The transmitter box is identical to the one included with the 3020e, the home video projector Epson just released. The transmitter is about the size of a thick hardcover book and has its own power supply. The top panel features a trio of buttons - Input, Output, and Power. These same functions can also be accessed from the 5020UBe's remote control. The Input button cycles through the transmitter's five (!) HDMI inputs, while the output button switches between wireless display and wired HDMI out. This feature allows you to run the same set of equipment to both your television and your projector. Transmission range tops out at ten meters, but line-of-sight is not strictly required. We used the transmitter through a fairly thick interior wall without any issues, but try to test this functionality before drilling any holes or making anything permanent.
Video quality over WirelessHD is indistinguishable from HDMI. Moreover, we saw no increase in input lag over WirelessHD when compared to conventional HDMI, so gamers are no worse off using the wireless function than if they'd used a direct cable link.
Placement flexibility. Epson often makes home theater projectors with best-in-class lens shift and zoom range. The 5020UBe is no exception. The projector sports a 2.1:1 manual zoom lens that can put a 120" diagonal 16:9 image on the wall anywhere from 11' 8" to 25' of throw. There is a trade-off: using the telephoto end of the zoom lens reduces light output by up to 32%. It is important to keep that in mind while planning your projector installation.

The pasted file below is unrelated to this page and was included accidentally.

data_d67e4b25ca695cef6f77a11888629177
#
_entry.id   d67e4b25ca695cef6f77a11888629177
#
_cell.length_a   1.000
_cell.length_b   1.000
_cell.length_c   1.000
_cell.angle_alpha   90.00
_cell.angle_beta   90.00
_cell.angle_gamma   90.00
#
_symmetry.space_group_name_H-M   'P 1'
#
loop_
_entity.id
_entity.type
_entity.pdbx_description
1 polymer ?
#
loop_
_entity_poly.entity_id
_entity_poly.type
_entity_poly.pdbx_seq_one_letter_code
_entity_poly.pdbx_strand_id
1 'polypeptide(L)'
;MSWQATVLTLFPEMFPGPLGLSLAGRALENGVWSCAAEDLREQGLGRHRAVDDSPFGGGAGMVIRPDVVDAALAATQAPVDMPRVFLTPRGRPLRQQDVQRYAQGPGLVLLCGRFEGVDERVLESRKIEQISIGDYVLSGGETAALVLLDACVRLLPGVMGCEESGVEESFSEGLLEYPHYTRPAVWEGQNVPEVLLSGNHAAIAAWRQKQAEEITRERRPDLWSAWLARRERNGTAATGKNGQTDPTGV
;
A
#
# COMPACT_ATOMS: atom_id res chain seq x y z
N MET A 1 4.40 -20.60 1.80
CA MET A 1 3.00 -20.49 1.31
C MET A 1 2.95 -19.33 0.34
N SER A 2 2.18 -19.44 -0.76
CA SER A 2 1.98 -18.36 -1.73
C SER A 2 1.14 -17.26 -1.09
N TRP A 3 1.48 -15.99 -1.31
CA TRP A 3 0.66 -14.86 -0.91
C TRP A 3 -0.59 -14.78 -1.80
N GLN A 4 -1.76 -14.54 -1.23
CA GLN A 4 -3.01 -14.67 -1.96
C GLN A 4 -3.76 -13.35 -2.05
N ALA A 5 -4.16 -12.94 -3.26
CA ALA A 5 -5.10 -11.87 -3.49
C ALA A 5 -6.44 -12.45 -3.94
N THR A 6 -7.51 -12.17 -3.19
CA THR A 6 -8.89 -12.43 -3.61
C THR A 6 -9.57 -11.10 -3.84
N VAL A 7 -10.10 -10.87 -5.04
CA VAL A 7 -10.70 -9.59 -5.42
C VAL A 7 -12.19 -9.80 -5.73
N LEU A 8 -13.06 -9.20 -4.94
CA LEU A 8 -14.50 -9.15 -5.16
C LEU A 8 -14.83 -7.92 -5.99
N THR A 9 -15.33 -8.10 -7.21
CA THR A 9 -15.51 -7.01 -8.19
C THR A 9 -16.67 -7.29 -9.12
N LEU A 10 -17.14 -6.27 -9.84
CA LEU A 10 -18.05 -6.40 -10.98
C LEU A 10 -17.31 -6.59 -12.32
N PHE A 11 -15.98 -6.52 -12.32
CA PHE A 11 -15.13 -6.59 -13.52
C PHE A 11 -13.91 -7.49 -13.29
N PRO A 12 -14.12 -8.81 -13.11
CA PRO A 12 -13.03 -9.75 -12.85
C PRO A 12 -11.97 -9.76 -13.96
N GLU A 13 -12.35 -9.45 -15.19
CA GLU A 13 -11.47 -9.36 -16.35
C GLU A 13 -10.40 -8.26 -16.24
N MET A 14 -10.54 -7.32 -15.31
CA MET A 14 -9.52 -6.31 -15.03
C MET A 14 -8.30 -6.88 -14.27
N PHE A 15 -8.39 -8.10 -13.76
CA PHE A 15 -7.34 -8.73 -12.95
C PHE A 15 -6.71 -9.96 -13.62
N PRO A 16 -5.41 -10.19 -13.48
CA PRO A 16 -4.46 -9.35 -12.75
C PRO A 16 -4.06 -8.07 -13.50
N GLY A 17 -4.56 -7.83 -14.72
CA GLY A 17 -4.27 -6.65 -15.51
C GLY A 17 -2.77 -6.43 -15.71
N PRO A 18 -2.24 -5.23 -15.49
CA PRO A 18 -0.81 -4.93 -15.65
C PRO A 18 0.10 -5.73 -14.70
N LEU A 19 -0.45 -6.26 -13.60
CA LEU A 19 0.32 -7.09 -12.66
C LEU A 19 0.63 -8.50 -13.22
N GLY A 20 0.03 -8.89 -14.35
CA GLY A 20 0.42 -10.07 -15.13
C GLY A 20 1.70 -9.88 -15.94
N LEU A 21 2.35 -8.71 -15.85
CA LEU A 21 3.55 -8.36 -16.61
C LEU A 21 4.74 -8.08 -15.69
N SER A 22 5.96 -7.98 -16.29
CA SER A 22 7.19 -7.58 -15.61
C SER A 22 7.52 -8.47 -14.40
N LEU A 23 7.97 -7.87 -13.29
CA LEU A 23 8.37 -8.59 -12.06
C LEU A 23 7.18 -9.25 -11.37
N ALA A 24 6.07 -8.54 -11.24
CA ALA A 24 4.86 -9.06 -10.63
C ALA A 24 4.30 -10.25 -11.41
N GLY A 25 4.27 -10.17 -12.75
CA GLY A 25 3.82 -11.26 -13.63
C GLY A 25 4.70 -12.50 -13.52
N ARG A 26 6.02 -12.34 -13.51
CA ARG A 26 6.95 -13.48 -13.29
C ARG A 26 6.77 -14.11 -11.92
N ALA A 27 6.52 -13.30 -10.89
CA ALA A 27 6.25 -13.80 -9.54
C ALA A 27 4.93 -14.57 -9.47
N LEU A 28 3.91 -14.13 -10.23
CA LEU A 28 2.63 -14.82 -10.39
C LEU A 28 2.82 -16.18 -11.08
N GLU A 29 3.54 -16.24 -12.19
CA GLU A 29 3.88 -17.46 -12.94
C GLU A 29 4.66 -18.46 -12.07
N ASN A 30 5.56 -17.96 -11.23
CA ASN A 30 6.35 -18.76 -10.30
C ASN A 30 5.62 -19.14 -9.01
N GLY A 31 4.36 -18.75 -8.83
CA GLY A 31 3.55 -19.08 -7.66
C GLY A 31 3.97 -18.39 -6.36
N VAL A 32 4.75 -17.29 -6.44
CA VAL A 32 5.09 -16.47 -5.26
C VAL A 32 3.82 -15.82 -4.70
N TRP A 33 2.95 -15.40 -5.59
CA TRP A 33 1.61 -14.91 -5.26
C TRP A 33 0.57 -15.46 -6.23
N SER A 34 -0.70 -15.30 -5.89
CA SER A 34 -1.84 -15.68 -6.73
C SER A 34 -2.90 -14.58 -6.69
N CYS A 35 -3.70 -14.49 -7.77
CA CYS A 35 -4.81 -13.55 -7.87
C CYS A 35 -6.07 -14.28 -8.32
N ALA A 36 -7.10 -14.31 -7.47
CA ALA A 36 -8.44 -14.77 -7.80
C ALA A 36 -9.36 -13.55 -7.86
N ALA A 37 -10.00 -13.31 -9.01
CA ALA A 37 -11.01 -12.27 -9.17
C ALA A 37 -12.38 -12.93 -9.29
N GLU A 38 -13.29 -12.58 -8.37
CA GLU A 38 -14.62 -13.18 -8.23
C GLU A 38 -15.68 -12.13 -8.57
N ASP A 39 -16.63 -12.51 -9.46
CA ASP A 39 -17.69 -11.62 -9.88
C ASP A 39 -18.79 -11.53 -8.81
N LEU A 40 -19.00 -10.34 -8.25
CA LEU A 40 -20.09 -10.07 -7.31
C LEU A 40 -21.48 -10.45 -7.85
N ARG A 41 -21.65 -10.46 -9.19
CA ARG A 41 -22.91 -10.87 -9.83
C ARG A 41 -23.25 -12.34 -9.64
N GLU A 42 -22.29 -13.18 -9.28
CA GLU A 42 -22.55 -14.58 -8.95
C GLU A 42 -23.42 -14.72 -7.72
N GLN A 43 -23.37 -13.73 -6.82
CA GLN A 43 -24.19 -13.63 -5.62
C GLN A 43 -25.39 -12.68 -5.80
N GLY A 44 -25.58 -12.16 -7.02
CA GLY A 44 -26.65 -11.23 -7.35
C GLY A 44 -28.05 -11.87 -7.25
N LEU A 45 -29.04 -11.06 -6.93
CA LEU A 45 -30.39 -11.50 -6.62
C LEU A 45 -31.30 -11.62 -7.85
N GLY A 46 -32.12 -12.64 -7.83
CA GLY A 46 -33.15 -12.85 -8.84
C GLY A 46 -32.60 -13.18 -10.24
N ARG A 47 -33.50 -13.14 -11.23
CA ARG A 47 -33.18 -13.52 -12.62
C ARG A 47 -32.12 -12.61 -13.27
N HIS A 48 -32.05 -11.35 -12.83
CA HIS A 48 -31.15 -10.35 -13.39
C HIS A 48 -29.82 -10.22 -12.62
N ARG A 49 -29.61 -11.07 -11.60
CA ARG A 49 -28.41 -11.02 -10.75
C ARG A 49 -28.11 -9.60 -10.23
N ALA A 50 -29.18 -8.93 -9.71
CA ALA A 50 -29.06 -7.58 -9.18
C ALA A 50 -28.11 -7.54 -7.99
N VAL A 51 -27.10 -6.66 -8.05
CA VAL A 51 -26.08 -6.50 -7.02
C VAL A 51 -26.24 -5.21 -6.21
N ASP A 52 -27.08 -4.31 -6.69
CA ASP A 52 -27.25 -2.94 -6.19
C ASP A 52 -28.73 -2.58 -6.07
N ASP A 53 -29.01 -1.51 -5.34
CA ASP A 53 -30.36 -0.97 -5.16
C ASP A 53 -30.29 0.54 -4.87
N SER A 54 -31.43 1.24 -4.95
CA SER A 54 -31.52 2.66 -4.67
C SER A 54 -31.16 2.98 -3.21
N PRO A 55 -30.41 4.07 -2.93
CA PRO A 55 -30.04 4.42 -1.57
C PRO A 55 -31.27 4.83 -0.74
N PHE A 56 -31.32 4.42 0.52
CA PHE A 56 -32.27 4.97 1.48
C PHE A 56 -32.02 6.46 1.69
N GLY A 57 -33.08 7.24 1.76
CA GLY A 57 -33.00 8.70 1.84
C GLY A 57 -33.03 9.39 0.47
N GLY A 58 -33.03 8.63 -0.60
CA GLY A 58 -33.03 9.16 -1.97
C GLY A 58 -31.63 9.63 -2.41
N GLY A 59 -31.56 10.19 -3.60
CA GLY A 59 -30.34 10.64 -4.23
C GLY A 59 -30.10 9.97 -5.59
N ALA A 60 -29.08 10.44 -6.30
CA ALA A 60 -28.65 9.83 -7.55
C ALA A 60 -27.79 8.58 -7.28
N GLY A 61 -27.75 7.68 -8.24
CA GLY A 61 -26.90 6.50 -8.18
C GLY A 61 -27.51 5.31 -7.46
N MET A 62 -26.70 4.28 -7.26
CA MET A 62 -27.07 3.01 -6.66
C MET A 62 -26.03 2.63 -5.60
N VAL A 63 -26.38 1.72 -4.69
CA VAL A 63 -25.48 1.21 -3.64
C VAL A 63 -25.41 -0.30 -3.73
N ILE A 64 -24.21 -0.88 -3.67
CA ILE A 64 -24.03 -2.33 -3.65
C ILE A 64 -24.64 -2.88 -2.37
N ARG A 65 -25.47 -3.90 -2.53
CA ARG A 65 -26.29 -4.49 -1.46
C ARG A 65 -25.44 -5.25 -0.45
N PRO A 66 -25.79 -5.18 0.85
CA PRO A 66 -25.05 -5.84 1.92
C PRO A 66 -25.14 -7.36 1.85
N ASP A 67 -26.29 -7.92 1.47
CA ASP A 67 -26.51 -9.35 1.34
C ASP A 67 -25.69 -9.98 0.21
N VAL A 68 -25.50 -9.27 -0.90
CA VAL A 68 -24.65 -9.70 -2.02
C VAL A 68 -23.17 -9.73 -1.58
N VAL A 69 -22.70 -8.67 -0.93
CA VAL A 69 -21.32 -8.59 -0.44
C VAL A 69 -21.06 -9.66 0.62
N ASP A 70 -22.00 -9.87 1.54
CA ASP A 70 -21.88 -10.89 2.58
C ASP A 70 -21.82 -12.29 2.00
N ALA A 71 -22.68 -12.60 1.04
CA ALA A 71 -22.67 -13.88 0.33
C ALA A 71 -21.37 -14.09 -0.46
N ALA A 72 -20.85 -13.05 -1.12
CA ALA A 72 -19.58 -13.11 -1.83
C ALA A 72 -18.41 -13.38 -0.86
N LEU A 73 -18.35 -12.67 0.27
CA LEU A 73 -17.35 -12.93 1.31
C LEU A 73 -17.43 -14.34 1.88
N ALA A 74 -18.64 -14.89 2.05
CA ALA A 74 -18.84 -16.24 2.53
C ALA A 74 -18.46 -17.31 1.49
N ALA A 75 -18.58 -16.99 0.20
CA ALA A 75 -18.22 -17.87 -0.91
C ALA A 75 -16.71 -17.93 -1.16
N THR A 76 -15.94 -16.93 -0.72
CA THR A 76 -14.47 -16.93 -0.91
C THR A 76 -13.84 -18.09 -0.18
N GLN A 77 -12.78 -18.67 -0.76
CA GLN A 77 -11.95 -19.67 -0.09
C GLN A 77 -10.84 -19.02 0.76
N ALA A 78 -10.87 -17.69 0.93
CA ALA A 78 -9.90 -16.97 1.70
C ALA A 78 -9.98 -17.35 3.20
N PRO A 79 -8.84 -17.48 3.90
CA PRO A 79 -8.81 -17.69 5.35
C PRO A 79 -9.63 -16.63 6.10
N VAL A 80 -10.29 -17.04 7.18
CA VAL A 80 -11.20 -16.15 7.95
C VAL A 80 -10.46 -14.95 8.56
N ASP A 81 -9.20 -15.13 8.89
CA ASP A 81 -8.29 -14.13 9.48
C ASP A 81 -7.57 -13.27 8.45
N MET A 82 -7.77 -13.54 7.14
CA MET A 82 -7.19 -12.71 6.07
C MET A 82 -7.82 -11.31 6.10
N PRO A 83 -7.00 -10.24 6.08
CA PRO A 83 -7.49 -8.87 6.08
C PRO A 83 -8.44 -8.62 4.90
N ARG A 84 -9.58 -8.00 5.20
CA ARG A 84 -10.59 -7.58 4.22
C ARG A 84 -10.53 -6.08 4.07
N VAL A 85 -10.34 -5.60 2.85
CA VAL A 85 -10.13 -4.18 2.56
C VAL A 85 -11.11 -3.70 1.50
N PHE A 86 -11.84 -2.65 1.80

In addition, the manual horizontal and vertical lens shift can help place the image exactly where you want it. From dead center, the projector can shift the image up or down by 150% of the image height in each direction or shift it left or right by 50% of the image width in either direction. With regards to placement flexibility, this is about as good as it gets.
Light output. Normally we list light output under Performance, but it is also a key feature of the 5020UB. It's not just that the projector is bright; there are lots of bright projectors. More important is that the 5020UB's light output can be adjusted over a wide range, allowing for settings between 2432 lumens on the high end (slightly over the projector's specified maximum) and 391 lumens at the low end. That allows for a variety of installation options and image sizes without being too dim for the living room or too bright for the theater.
Color. Recently, there has been a trend towards home theater projectors with accurate color out of the box. The 5020UBe has a number of presets that fall very near the 6500K color temperature standard, and gamut is close enough to the desired values that adjustment isn't necessary. For those folks at home who don't want to get mixed up in extensive calibration, this is a feature of immeasurable value.